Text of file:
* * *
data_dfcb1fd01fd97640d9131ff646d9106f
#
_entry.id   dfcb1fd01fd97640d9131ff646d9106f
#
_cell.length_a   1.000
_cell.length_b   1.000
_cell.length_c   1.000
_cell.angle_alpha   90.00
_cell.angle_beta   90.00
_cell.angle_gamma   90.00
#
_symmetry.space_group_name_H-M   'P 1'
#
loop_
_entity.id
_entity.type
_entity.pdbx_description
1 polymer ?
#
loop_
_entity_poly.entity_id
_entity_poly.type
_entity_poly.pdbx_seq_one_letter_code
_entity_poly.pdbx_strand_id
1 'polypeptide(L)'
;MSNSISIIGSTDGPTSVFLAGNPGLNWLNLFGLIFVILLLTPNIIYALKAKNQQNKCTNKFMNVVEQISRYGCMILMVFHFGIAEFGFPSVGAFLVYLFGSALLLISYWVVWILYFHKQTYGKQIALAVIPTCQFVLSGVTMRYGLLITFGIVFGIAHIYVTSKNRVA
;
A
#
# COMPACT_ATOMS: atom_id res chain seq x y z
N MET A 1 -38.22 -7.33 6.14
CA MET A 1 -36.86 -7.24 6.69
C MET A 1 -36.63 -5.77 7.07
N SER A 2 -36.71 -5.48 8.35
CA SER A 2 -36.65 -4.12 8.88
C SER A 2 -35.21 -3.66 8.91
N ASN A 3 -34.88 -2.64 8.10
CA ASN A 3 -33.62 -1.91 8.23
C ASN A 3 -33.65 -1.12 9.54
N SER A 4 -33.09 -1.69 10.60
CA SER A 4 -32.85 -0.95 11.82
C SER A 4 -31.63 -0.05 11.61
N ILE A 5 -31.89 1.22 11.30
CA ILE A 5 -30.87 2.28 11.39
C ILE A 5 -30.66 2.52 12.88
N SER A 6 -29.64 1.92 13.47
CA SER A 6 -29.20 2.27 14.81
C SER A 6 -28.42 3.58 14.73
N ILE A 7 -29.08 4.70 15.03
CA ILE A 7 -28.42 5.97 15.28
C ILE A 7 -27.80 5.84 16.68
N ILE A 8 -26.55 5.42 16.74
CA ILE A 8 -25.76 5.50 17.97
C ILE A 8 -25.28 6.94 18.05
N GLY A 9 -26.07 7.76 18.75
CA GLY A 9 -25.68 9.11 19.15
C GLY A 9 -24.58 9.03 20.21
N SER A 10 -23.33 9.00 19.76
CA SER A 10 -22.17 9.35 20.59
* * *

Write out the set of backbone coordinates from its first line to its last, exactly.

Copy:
data_dfcb1fd01fd97640d9131ff646d9106f
#
_entry.id   dfcb1fd01fd97640d9131ff646d9106f
#
_cell.length_a   1.000
_cell.length_b   1.000
_cell.length_c   1.000
_cell.angle_alpha   90.00
_cell.angle_beta   90.00
_cell.angle_gamma   90.00
#
_symmetry.space_group_name_H-M   'P 1'
#
loop_
_entity.id
_entity.type
_entity.pdbx_description
1 polymer ?
#
loop_
_entity_poly.entity_id
_entity_poly.type
_entity_poly.pdbx_seq_one_letter_code
_entity_poly.pdbx_strand_id
1 'polypeptide(L)'
;MSNSISIIGSTDGPTSVFLAGNPGLNWLNLFGLIFVILLLTPNIIYALKAKNQQNKCTNKFMNVVEQISRYGCMILMVFHFGIAEFGFPSVGAFLVYLFGSALLLISYWVVWILYFHKQTYGKQIALAVIPTCQFVLSGVTMRYGLLITFGIVFGIAHIYVTSKNRVA
;
A
#
# COMPACT_ATOMS: atom_id res chain seq x y z
N MET A 1 -38.22 -7.33 6.14
CA MET A 1 -36.86 -7.24 6.69
C MET A 1 -36.63 -5.77 7.07
N SER A 2 -36.71 -5.48 8.35
CA SER A 2 -36.65 -4.12 8.88
C SER A 2 -35.21 -3.66 8.91
N ASN A 3 -34.88 -2.64 8.10
CA ASN A 3 -33.62 -1.91 8.23
C ASN A 3 -33.65 -1.12 9.54
N SER A 4 -33.09 -1.69 10.60
CA SER A 4 -32.85 -0.95 11.82
C SER A 4 -31.63 -0.05 11.61
N ILE A 5 -31.89 1.22 11.30
CA ILE A 5 -30.87 2.28 11.39
C ILE A 5 -30.66 2.52 12.88
N SER A 6 -29.64 1.92 13.47
CA SER A 6 -29.20 2.27 14.81
C SER A 6 -28.42 3.58 14.73
N ILE A 7 -29.08 4.70 15.03
CA ILE A 7 -28.42 5.97 15.28
C ILE A 7 -27.80 5.84 16.68
N ILE A 8 -26.55 5.42 16.74
CA ILE A 8 -25.76 5.50 17.97
C ILE A 8 -25.28 6.94 18.05
N GLY A 9 -26.07 7.76 18.75
CA GLY A 9 -25.68 9.11 19.15
C GLY A 9 -24.58 9.03 20.21
N SER A 10 -23.33 9.00 19.76
CA SER A 10 -22.17 9.35 20.59